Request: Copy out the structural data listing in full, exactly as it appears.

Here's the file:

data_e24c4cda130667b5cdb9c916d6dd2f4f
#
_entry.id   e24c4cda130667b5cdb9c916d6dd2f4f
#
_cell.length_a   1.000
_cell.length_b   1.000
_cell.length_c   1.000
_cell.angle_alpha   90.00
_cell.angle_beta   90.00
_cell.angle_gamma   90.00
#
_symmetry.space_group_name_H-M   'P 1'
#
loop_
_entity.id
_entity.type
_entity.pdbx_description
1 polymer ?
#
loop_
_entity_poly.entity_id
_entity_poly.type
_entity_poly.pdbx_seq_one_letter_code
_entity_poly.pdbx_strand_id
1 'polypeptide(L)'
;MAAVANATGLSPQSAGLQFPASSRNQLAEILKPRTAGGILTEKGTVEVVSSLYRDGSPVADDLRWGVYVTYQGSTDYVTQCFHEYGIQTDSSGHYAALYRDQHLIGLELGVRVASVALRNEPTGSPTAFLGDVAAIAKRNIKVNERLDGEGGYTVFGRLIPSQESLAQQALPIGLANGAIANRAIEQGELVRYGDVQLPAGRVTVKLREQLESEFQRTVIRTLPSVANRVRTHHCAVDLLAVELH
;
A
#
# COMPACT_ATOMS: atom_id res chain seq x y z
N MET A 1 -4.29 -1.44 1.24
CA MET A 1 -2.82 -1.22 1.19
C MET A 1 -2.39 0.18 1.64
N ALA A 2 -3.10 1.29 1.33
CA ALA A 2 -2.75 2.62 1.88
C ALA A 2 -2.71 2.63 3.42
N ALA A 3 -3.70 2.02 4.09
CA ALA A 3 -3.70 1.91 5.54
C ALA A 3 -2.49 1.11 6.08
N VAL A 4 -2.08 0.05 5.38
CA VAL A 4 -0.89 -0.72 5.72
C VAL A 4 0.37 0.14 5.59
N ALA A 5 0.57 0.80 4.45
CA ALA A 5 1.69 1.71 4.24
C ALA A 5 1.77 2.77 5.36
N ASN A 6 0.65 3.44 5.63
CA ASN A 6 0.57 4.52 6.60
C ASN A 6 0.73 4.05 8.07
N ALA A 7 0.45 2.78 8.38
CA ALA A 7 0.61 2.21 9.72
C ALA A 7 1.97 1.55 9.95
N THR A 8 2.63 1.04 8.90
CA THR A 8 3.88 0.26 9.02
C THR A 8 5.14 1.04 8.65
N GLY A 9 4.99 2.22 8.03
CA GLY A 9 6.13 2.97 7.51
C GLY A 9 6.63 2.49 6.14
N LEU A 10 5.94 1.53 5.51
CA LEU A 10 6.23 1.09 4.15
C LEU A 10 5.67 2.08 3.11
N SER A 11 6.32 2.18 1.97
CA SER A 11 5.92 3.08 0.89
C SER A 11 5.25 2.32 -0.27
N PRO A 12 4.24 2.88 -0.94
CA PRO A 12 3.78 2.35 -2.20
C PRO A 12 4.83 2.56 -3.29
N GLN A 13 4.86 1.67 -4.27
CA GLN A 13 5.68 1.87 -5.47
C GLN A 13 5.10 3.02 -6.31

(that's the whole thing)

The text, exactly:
data_e24c4cda130667b5cdb9c916d6dd2f4f
#
_entry.id   e24c4cda130667b5cdb9c916d6dd2f4f
#
_cell.length_a   1.000
_cell.length_b   1.000
_cell.length_c   1.000
_cell.angle_alpha   90.00
_cell.angle_beta   90.00
_cell.angle_gamma   90.00
#
_symmetry.space_group_name_H-M   'P 1'
#
loop_
_entity.id
_entity.type
_entity.pdbx_description
1 polymer ?
#
loop_
_entity_poly.entity_id
_entity_poly.type
_entity_poly.pdbx_seq_one_letter_code
_entity_poly.pdbx_strand_id
1 'polypeptide(L)'
;MAAVANATGLSPQSAGLQFPASSRNQLAEILKPRTAGGILTEKGTVEVVSSLYRDGSPVADDLRWGVYVTYQGSTDYVTQCFHEYGIQTDSSGHYAALYRDQHLIGLELGVRVASVALRNEPTGSPTAFLGDVAAIAKRNIKVNERLDGEGGYTVFGRLIPSQESLAQQALPIGLANGAIANRAIEQGELVRYGDVQLPAGRVTVKLREQLESEFQRTVIRTLPSVANRVRTHHCAVDLLAVELH
;
A
#
# COMPACT_ATOMS: atom_id res chain seq x y z
N MET A 1 -4.29 -1.44 1.24
CA MET A 1 -2.82 -1.22 1.19
C MET A 1 -2.39 0.18 1.64
N ALA A 2 -3.10 1.29 1.33
CA ALA A 2 -2.75 2.62 1.88
C ALA A 2 -2.71 2.63 3.42
N ALA A 3 -3.70 2.02 4.09
CA ALA A 3 -3.70 1.91 5.54
C ALA A 3 -2.49 1.11 6.08
N VAL A 4 -2.08 0.05 5.38
CA VAL A 4 -0.89 -0.72 5.72
C VAL A 4 0.37 0.14 5.59
N ALA A 5 0.57 0.80 4.45
CA ALA A 5 1.69 1.71 4.24
C ALA A 5 1.77 2.77 5.36
N ASN A 6 0.65 3.44 5.63
CA ASN A 6 0.57 4.52 6.60
C ASN A 6 0.73 4.05 8.07
N ALA A 7 0.45 2.78 8.38
CA ALA A 7 0.61 2.21 9.72
C ALA A 7 1.97 1.55 9.95
N THR A 8 2.63 1.04 8.90
CA THR A 8 3.88 0.26 9.02
C THR A 8 5.14 1.04 8.65
N GLY A 9 4.99 2.22 8.03
CA GLY A 9 6.13 2.97 7.51
C GLY A 9 6.63 2.49 6.14
N LEU A 10 5.94 1.53 5.51
CA LEU A 10 6.23 1.09 4.15
C LEU A 10 5.67 2.08 3.11
N SER A 11 6.32 2.18 1.97
CA SER A 11 5.92 3.08 0.89
C SER A 11 5.25 2.32 -0.27
N PRO A 12 4.24 2.88 -0.94
CA PRO A 12 3.78 2.35 -2.20
C PRO A 12 4.83 2.56 -3.29
N GLN A 13 4.86 1.67 -4.27
CA GLN A 13 5.68 1.87 -5.47
C GLN A 13 5.10 3.02 -6.31